The 3 Little Wolves and the Big Bad Pig: Teaching Opposites
What would you do if a big, bad pig tried to blow down your little brick house?
Run away as the bricks tumbled, just like the three little wolves did in Eugene Trivizas’ story The Three Little Wolves and the Big Bad Pig. As strange and as entertaining as it sounds, this book might be just what you need to liven class up the next time you teach opposites! Here’s how you can use it in your ESL class.
How to Teach Opposites
The Three Little Pigs
Do your students know the story of the three little pigs? As a class, allow students to share anything they already know about the story and retell it if they already know it. If no one knows the story already, ask them what they think might happen based on the title. Once your students have offered some ideas, read the story to them. Ask your students to notice any words that describe the pigs and the wolf as you read. After you finish the story, work with your class to make a list of these descriptive words on the board.
To make sure your students have the story clearly in their minds, ask your students to retell the story in their own words. If your students would like, allow them to illustrate their stories. You might want to let students type up their retellings and illustrate them on the computer. You can print them out and display them on a wall of your classroom.
Next, explain to your class that you are going to talk about antonyms or opposites. Give them several examples of antonym pairs. Take one pair, big and little for example, and write them on opposite ends of the board. Now draw a symbol at each end, one big and one little. Show your students that antonyms are words at opposite ends of a spectrum. Draw several of the same symbol along the spectrum getting increasingly big or little. Point out to your students that the antonyms are the words farthest from one another. As a class, brainstorm as many antonym pairs as you can think of. When you are finished, you may want to have your students illustrate one or more of the other antonym pairs you listed on their own spectrums.
The Big, Bad Pig
Now that your students know the traditional tale and are familiar with antonyms, it is time for the fractured version. Read Trivizas’ The Three Little Wolves and the Big Bad Pig to your class. Ask them to listen for two things as you read. First, challenge them to note any differences between this story and the original version. Second, ask them to note any descriptive words used for the wolves and the pig.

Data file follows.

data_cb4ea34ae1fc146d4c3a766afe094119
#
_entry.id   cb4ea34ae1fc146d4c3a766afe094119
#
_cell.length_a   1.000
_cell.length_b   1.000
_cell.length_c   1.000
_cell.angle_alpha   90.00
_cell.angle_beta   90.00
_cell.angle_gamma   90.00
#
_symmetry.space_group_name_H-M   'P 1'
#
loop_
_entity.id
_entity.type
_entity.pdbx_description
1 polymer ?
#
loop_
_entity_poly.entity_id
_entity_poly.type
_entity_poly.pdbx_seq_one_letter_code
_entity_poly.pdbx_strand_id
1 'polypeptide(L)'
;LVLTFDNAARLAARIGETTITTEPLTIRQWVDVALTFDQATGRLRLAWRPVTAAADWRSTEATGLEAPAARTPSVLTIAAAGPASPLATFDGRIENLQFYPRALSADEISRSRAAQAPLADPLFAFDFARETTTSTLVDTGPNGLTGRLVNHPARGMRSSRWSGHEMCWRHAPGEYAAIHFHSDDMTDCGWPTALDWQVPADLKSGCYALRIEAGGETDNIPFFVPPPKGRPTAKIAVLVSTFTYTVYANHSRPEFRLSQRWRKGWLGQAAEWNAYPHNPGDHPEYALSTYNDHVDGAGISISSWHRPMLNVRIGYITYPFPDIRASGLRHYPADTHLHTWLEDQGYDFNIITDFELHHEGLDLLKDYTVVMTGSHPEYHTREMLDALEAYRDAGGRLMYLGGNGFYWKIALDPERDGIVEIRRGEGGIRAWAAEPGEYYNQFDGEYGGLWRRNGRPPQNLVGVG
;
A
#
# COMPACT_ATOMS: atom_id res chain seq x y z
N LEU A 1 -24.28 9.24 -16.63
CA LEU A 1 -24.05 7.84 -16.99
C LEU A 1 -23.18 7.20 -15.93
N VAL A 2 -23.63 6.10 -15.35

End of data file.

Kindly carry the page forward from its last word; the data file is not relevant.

Compare and Contrast
Explain to your students that a Venn diagram is a way to look at the similarities and differences between two things. Show your students how to create a Venn diagram by drawing two overlapping circles on the board. Label one circle “3 little pigs” and the other “3 little wolves”. Ask your students to write the similarities between the two stories in the overlapping section. Then ask them to write the parts unique to each story in its circle.
What Opposites Can You Find?
Looking at the lists of descriptive words, can your students find any opposite pairs among them? Give groups of two to three students some time to work together to find opposites in and between the two stories. You will want to have copies of each text for each group of students. If students are unable to find a pair of opposites for the descriptive words within the text, ask them to think of word that would be the opposite to the ones that were used.
Now that your students have seen and worked with the opposite version of the three little pigs, challenge your students to write their own fractured fairytales! Supply groups of three to five students with some traditional children’s tales. Ask each group to choose one traditional tale and to plan a skit that tells an opposite story. They should write their skit as they prepare. Reassure them that not every element in their skits will be opposite of the original, just as Trivizas’ version of the three little pigs was not a complete opposite. Each skit should, however, have at least one major opposite from its original version. After the groups have planned their skits, have them perform for the rest of the class.
Play day may be a good occasion to have opposite day in your class and celebrate the idea of antonyms.
Do your classes in reverse order! Face your desks to the opposite wall! Read a book from the last page forward or do any of a number of opposite things! Your kids will have fun and they will really understand the concept of opposites!
Susan likes to enjoy every day to its fullest whether she is freelance writing, teaching homeschoolers, or developing her special talent of instigation. When she is not imagining sand castles or catching others off balance, she cooks, sings, reads and takes walks in the sunshine. She earned an M.A. from the University of Delaware in Linguistics and an M.A. from Trinity School for Ministry in Youth Ministry. She currently lives in Pittsburgh, Pennsylvania with her wonderful husband and her three cheepy cockatiels.
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